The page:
Protesters Call for Israel’s Destruction, Block Jewish Service at LGBTQ Convention

Hundreds of anti-Israel protesters disrupted a Shabbat service and reception held by an Israeli LGBTQ organization at a conference for gay activism in Chicago, the Jewish Telegraphic Agency reported on Sunday.

Guests and organizers at the reception by A Wider Bridge, a group devoted to building closer ties between gay communities in North America and Israel, were shouted down with calls for the destruction of Israel and charges of “pinkwashing.” The term is meant to criticize alleged efforts by Israel to showcase its positive record on gay rights as a means of downplaying accusations that it mistreats Palestinians.

The entrance to the event, which was held during the National LGBTQ Task Force’s annual Creating Change conference, was restricted by protesters who yelled anti-Israel slogans, including, “from the river to the sea, Palestine will be free.” The chant refers to the establishment of a Palestinian state in the territory from the Jordan river to the Mediterranean sea, in place of Israel.

Some protesters also entered the reception, took over the stage, and prevented members of Jerusalem Open House, an Israeli gay activist organization, from speaking.

“Last night the values of free speech and respectful communication that we all value and that should be the hallmark of the Creating Change conference were replaced by a disgraceful authoritarian-like action that seeks to silence the voices of anyone the protesters feel don’t adhere to their rigid dogma,” said A Wider Bridge in a statement. “Lies and gross distortions about A Wider Bridge and Israel were being repeated throughout the conference and at the protest. We look forward to working with the leadership of the Task Force to ensure that Creating Change can be a welcoming and safe space for LGBT people, Jews and non-Jews, who care about Israel.”

The National LGBTQ Task Force originally decided to cancel A Wider Bridge’s Shabbat event under pressure from anti-Israel activists, but later reversed its decision after facing a major public backlash.

Jamie Kirchick wrote in Tablet Magazine that the event’s initial cancellation reflected a capitulation by the Task Force to calls by a small group of extremists to engage in anti-Semitic discrimination:

“We canceled the reception when it became clear to us it would be intensely divisive rather than the community-building, social atmosphere which is the norm for Friday night at the conference,” Task Force Executive Director Rea Carey said in an emailed statement. Tyler Gregory, Deputy Director of A Wider Bridge, told the Washington Blade that the Task Force “recommended we either cancel [the] event, or ensure that our event speakers condemn the Israeli government in their remarks,” though which aspects of Israel’s government the Task Force expected A Wider Bridge—which receives no Israeli government funding—to “condemn” were left vague. Refusing to comply with either demand, A Wider Bridge was forced to move its event to a different hotel.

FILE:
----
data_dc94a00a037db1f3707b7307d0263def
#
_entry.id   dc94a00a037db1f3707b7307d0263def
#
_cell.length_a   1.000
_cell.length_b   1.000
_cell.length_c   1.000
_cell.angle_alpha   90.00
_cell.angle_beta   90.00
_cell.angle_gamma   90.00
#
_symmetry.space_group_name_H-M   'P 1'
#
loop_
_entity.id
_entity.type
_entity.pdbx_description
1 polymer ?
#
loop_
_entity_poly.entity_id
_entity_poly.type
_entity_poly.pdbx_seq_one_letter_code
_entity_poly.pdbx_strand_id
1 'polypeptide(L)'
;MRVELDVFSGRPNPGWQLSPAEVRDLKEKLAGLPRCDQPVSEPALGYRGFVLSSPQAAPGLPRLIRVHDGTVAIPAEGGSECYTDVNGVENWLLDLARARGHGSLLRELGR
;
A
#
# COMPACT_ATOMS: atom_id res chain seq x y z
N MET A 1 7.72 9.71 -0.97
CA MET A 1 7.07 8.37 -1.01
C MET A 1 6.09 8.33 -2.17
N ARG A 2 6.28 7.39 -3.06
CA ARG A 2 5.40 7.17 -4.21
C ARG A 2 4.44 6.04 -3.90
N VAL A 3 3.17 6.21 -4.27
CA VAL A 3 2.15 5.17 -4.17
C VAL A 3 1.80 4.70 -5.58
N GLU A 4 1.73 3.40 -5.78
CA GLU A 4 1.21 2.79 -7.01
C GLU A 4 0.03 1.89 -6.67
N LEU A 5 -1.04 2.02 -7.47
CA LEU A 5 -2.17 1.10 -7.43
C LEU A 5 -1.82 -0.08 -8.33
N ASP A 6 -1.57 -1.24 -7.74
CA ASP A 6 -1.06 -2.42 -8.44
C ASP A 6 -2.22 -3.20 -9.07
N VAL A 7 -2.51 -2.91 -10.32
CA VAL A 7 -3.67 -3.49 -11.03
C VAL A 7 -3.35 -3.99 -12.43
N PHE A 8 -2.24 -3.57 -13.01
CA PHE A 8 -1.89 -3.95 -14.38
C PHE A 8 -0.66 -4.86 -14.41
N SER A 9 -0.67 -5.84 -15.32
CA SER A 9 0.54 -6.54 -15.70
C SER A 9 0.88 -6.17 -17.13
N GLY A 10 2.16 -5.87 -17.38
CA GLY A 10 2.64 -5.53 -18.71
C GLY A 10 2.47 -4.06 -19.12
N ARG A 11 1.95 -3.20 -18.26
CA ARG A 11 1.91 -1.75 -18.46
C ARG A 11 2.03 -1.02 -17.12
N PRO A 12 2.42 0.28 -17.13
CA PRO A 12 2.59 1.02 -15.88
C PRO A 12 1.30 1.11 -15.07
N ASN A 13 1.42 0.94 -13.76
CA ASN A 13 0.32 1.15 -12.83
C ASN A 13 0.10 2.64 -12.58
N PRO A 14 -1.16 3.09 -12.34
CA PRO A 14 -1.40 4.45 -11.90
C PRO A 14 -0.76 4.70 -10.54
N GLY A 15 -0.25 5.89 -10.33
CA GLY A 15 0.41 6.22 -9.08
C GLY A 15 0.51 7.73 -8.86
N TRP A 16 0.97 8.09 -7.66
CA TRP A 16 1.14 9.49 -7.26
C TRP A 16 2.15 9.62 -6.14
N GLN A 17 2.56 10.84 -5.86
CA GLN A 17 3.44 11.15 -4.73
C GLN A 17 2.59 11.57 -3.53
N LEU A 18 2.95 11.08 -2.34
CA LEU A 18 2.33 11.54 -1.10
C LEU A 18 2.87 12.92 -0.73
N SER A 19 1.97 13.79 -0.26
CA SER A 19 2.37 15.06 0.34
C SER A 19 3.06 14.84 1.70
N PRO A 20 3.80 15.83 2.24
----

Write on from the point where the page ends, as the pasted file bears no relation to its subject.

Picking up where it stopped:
Carey’s contention that the happening—announced months ago—would be “intensely divisive” appears to rest on complaints registered by just three people: Dean Spade, a transgender professor at the Seattle University School of Law and a self-described “trans south Asian performance art duo” named Dark Matter. These, at least, were the only individuals named in the Blade story as having made public statements egging on the Task Force to engage in what is effectively an act of anti-Semitic prejudice and segregation.

And let there be no confusion: A non-compulsory Shabbat dinner and discussion of the Israeli LGBT experience is “divisive” in the way that the presence of a gay man in a locker room is “divisive.” It only “offends” the sensibilities of bigots. When a white person refuses to sit at a lunch counter next to a black person, or a straight football player refuses to play alongside a gay one, we have a word for that: discrimination. Nonetheless, a group ostensibly committed to fighting discrimination and that holds a conference so inclusive of the world’s many diversities that it provides “scent-free” areas for individuals highly sensitive to smell, bowed to those wanting to make it Jew-free as well.

Benjamin Weinthal, a research fellow at the Foundation for Defense of Democracies, recently noted that an LGBT film festival organized by a Palestinian gay rights organization, Aswat-Palestinian Gay Women, is scheduled to be held this year in the Israeli city of Haifa, rather than in any area under the Palestinian Authority’s control.

In The Persistent Progress of Israel’s LGBT Community, which was published in the April 2015 issue of The Tower Magazine, Corinne Berzon discussed the advances LGBT individuals in Israel have made in gaining mainstream societal acceptance, and the challenges their community continues to face.

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